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MLA Citation Style & Formatting 9th Edition

About Citing Books in MLA 9

Books are probably the most cited type of resource. What type of book you use and what part of the book you use will determine which template you use to cite it.  For the purposes of this class, there are three types of books: physical books, electronic library books, and books from the internet. How do you tell the difference?

  • If you physically have a book in your hands, whether it be a textbook for your class, a library book that you checked out, or a book that you own, these are considered PRINT books and you use the Print Book Templates.
  • If you went to the library website and found a book that you read online (full-text from ebrary, Ebsco eBooks, Gale Virtual Reference Library, and a few others), then this is an electronic library book and you use the Electronic Library Book Templates.
  • If you searched on the open internet (such as Google) and located your book without the use of a library database, then this is a book from the internet and you would use the Electronic Book from the internet Template.

Print Book Templates

General book format:  

Author Last Name, First Name. Book Title: With Subtitle if Present. Publisher Name, Publication Date.

Example (one author):

(two authors):

(three or more authors):

 

Bloom, Harold. How to Read and Why. Scribner, 2000.

Gillespie, Paula, and Neal Lerner. The Allyn and Bacon Guide to Peer Tutoring. Allyn and Bacon, 2000.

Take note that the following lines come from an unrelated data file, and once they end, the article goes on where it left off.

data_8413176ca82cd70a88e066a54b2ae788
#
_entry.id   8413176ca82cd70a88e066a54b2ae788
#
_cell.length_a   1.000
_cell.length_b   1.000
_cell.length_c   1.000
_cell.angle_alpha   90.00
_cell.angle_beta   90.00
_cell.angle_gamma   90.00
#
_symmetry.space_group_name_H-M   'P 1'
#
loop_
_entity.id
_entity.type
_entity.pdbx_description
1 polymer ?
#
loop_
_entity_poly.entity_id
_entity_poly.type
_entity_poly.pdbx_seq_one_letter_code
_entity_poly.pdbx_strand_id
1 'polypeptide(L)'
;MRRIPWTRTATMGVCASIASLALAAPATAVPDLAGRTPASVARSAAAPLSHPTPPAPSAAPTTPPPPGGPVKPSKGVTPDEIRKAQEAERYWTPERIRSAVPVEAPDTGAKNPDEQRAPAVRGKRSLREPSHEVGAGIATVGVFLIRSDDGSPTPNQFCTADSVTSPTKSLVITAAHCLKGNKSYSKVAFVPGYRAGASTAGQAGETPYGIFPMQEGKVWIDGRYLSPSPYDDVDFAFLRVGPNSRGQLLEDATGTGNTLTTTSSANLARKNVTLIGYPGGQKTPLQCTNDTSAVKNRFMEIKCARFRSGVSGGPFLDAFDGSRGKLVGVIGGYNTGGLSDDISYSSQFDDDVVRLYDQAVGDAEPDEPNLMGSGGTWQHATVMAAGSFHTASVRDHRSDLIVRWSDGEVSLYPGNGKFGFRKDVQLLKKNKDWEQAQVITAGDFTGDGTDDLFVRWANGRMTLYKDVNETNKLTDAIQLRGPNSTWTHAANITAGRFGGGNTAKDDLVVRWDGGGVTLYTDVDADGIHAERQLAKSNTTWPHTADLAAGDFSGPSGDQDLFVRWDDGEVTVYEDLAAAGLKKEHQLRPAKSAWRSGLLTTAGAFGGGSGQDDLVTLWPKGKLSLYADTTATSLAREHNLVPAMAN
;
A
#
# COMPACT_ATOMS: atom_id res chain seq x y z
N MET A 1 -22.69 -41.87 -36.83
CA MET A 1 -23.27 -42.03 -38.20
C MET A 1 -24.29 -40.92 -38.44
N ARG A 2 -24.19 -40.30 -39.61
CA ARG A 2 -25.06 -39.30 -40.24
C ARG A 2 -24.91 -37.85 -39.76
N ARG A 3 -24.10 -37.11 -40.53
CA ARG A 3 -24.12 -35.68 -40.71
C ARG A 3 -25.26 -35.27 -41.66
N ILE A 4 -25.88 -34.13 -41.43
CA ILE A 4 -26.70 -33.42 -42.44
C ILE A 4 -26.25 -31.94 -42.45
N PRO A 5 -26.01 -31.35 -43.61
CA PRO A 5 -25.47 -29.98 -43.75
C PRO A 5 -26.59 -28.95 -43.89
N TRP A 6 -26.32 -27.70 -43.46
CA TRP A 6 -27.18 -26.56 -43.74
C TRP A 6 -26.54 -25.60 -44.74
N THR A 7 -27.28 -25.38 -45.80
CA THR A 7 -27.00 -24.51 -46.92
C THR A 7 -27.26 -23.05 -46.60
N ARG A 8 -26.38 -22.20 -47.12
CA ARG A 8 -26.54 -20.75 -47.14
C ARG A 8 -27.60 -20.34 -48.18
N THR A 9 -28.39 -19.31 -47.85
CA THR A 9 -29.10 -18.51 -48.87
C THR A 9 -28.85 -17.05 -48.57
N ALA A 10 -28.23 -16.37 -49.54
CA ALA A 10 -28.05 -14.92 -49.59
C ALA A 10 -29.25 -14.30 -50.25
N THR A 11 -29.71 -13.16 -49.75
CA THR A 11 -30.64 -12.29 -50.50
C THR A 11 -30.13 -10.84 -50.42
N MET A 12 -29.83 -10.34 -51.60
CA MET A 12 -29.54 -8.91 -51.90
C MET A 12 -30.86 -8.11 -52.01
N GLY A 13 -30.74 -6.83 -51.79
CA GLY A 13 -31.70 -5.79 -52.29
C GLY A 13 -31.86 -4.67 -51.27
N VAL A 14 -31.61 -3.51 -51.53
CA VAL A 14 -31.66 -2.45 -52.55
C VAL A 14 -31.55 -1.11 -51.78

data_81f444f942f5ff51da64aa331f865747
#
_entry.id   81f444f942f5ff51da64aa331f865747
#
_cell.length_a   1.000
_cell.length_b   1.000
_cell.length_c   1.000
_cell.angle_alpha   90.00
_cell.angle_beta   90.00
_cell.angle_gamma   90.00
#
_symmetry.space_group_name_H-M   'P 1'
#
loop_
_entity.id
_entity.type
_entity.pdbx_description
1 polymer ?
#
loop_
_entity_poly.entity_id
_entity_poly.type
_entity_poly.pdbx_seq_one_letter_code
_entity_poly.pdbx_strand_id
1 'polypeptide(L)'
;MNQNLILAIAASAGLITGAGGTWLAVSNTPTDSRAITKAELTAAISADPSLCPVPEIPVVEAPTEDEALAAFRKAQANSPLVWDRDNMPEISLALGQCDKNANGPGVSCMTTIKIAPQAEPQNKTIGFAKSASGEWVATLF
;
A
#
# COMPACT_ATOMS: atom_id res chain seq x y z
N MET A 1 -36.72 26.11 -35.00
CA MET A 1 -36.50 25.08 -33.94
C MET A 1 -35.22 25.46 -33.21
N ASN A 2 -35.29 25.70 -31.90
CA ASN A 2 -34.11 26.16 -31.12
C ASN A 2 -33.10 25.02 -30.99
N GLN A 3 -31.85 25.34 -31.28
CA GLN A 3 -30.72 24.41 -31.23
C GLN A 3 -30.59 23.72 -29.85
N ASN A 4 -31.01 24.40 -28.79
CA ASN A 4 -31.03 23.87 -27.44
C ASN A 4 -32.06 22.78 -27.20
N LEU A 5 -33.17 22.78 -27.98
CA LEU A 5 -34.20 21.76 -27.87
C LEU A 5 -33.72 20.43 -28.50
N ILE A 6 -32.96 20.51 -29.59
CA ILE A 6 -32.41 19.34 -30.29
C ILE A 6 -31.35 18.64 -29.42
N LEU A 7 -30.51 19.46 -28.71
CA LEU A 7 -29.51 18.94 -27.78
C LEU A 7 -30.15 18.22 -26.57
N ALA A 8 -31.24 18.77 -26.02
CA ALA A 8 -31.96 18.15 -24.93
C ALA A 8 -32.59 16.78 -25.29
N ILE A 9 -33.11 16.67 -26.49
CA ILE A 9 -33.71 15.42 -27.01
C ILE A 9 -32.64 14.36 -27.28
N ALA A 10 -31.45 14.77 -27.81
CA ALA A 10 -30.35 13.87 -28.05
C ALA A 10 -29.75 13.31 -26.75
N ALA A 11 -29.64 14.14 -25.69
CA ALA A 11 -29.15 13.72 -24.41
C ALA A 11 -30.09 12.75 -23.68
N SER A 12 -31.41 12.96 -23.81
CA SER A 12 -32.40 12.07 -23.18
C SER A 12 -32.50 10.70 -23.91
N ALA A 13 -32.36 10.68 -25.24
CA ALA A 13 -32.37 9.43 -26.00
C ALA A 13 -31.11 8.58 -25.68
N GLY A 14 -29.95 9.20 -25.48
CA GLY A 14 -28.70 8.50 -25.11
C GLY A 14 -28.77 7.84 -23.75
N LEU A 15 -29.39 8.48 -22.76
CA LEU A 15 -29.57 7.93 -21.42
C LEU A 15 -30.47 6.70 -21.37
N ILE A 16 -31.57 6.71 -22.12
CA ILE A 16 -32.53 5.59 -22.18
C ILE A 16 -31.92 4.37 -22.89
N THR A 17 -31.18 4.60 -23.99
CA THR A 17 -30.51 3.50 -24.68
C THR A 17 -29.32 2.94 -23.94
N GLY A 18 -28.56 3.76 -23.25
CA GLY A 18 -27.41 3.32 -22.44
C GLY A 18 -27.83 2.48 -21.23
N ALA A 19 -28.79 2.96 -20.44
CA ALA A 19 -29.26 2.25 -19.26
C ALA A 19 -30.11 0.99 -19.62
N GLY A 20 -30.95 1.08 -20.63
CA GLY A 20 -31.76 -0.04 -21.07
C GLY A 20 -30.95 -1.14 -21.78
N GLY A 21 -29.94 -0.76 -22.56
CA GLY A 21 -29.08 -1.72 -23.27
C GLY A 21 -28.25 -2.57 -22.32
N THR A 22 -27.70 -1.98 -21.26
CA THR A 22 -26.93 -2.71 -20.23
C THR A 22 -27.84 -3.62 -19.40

Wysocki, Anne Frances, et al. Writing New Media: Theory and Applications for Expanding the Teaching of Composition. Utah State UP, 2004.


Edited book with editors and no author:   Editor Last Name, First Name, editor. Book Title: With Subtitle if Present.  Publisher Name, Publication Date.
Example:  

Calhoun, Craig, editor. Sociology in America: A History. University of Chicago Press, 2007.

Tallett, Frank and D.J.B. Trim, editors. European Warfare, 1350-1750. Cambridge UP, 2010.


Chapter from an edited Book/Section in a Reference Book:

  Author last name, First name. “Title of Section/Entry.” Title of Reference Book, edited by Editor’s Name(s), edition, vol. #, Publisher Name, Year, pp. #-#.
Example:  

Sweeney, John. "The New Internationalism." Global Backlash: Citizen Initiatives for a Just World Economy, edited by Robin Broad, Rowman & Littlefield Publishers, 2002, pp. 47-50.

Library ebook Templates (from a library database)

General book format, one author:   Author last name, First name. Book Title: With Subtitle if Present. Publisher Name, Year. Database Name.
Example:   Mushanga, Tibamanya Mwene. Crime and Deviance: An Introduction to Criminology. Law Africa, 2011. Ebook Central.

Edited book:   Editor last name, First name, editor. Book Title: With Subtitle if Present.  Publisher Name, Year. Database Name.
Example:   Calhoun, Craig, editor. Sociology in America: A History. U of Chicago P, 2008. EbscoHost eBooks.

Chapter from an edited Book/Section in a Reference Book:

  Author last name, First name. “Title of Section/Entry.” Title of Reference Book, edited by Editor’s name, edition, vol. #, Publisher Name, Year, pp.#-#. Database Name.
Example:   Short, Vanessa. “Birds from Outer Space.” Science Fiction Flora and Fauna, edited by Jules Verne, vol. 18, McMillian, 2016, pp.36. Gale Virtual Reference Library.

Ebook Template (from the internet, not a library database)

General format, one author:   Author last name, First name. Book Title: With Subtitle if Present. Publisher Name, Year, Website Name, URL.
Example:   Burnett, Frances Hodges. Little Lord Fauntleroy. Scribner & Sons, 1866, Google Book Search, https://www.google.com/books/edition/Little_Lord_Fauntleroy/El0UAAAAQAAJ?hl=en&gbpv=0. Accessed 2 May 2022.